McCaw Hall, Seattle, Washington; June 9, 2013
As I’ve been going through my father’s house, sorting, clearing, and cleaning, I came across a lovely fundraising solicitation letter personally signed by Francia Russell, stating how proud and accomplished they felt after only 12 years of work since landing in Seattle from Europe, where they had been previously, with an emphasis on how far the PNB School had come.
1977 to 1989 to 2013!
A retrospective is a chance to look back, reflect, honor, and remember milestones. Some out-of-town balletomane friends were amazed that Pacific Northwest Ballet holds, as they put it, an end of the year Gala. This has become a tradition and it’s an evening that I particularly hold dear – it’s balm for my eyes and soul, not at least for the reason that I inevitably am racing to it from having stage managed a commencement for a University of Washington department. How nice it is to be able to go to something and have someone else do all the work!
This year’s edition, while it didn’t pay tribute to any single dancer, did pay tribute to a season that had been strong, offering both some excellent choreography and dancing. It launched with the last two movements of Balanchine’s “Concerto Barocco,” lovingly staged by Francia Russell and here performed by the tall cast of Laura Gilbreath, Lindsi Dec, and Joshua Grant.
This was followed by the concluding duet – replete with falling glitter – from Kent Stowell’s “Cinderella” with Rachel Foster and Jerome Tisserand.
A strong offering that shows off PNB’s male contingent, “Mozart Dances” by Paul Gibson is bright energy with a hint of Baroque courtly formality. Benjamin Griffiths and James Moore were the male partners of a brio trio where the ever amazing Kaori Nakamura continued to show us what a powerhouse she is and how readily she can adapt to the stylistic demands of PNB’s varied and vast repertory.
What is not to like about “Swan Lake?” One excerpt from Act II showed off PNB’s superb corps de ballet with Maria Chapman doing the honors as a limpid Odette with Tisserand as Prince Siegfried. Notable as the precise Cygnets were Leta Biasucci, Jenna Nelson, Liora Neuville, and Carli Samuelson.
Electrifying [this is the first time I’ve used this word in a review – so you know it’s special] were Carrie Imler and Batkhurel Bold presenting their considerable dance wares from the Act III Black Swan pas de deux and coda. The duet was attacked with élan – which got us all charged up and anticipating the fireworks of the coda, which they more than delivered – Imler with regular double fouettées and Bold with his ballon and strength. This audience was primed and when Imler finished, erupted with cheers and screams.
Kiyon Gaines made his first ballets through PNB’s Choreographers’ Showcase and his “Sum Stravinsky” is his second to be added to PNB’s mainstage repertory season. Inspired by Stowell’s work [whose own ballet to the same score, “Dumbarton Oaks” was a mainstay of PNB’s early years], the third movement seen again featured Grant this time with Lesley Rausch and a small corps of three couples.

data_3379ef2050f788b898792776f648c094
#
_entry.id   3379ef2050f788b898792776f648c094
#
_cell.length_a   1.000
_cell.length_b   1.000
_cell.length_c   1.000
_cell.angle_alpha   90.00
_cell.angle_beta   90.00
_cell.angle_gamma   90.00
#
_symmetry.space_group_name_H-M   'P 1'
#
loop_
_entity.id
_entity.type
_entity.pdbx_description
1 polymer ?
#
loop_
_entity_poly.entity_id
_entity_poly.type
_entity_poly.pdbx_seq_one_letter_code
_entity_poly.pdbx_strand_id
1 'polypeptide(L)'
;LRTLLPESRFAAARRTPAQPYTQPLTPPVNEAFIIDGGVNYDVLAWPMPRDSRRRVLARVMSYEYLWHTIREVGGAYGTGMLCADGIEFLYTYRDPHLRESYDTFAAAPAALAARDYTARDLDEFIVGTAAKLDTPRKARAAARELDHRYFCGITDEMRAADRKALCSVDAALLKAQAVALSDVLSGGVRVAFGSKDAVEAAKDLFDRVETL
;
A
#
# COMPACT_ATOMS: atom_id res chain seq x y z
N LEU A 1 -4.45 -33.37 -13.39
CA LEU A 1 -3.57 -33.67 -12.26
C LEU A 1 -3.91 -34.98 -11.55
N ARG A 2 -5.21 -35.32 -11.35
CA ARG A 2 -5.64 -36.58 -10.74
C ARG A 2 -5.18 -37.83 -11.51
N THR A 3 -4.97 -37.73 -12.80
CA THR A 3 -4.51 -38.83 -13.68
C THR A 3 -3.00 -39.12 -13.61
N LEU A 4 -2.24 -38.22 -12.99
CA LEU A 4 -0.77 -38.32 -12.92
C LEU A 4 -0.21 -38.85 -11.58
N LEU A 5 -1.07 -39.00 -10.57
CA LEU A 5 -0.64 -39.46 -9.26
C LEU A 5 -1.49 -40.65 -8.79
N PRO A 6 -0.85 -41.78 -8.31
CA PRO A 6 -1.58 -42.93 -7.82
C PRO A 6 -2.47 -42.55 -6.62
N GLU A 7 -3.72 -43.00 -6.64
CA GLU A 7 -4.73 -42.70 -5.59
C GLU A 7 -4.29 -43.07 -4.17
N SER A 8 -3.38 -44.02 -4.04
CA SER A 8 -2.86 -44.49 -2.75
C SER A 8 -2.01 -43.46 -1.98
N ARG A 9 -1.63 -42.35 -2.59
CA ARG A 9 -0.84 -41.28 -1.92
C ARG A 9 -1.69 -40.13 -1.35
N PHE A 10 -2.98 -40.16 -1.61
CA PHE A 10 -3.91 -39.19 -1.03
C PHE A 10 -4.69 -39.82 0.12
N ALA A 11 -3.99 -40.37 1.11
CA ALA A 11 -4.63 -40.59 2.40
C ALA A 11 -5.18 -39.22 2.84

Andrew Bartee’s skill makes one want to rush to see him execute just about any assignment, particularly when it’s elevated subject matter and parallel choreography – this time the somber “Dancing on the Front Porch of Heaven” by Ulysses Dove. The ‘goodbye’ duet with Tisserand is among the best and is so heartfelt as he and Dec, Kylee Kitchens, and Elizabeth Murphy comfort and send him on his ‘journey home.’ I liked it and was struck by how, in some ways, this is similar to the conclusion of the wonderful “Serenade” where a female figure is hoisted up and carried into ‘the light’ by a supporting corps.
While not perhaps exactly my own cup of tea, the work and singular vocabulary of Frenchman Jean-Christophe Maillot is encapsulated well with the Balcony pas de deux from his full-length “Roméo et Juliette” which PNB adopted to much acclaim in 2008. Here, Nakamura gets to show her emotional acting depth, supported by Moore.
What could be a better way to send us off into the night than the Scherzo and Polonaise from Balanchine’s “Diamonds?” Imler this time in a relaxed and elegant duet with another of PNB’s male powerhouses, Seth Orza. Thrilling right down to my toes.
Also thrilling was enjoying the all-too-brief sighting of 70 former PNB dancers crowding onto the stage as they were thanked and all of whom, including us, who paid tribute then to Stowell and Russell as they too came on for valedictory bows. My only suggestion would have had each one’s name stated as they came on – just as we started to figure out who was who, the curtain came thundering down. We wanted to linger longer and to continue to thank them.
The mighty PNB Orchestra opened the program with the music from “Diamonds” which accompanied a slide show – a fitting retrospective to the many who’ve worked so hard and successfully to give PNB the stature it enjoys today.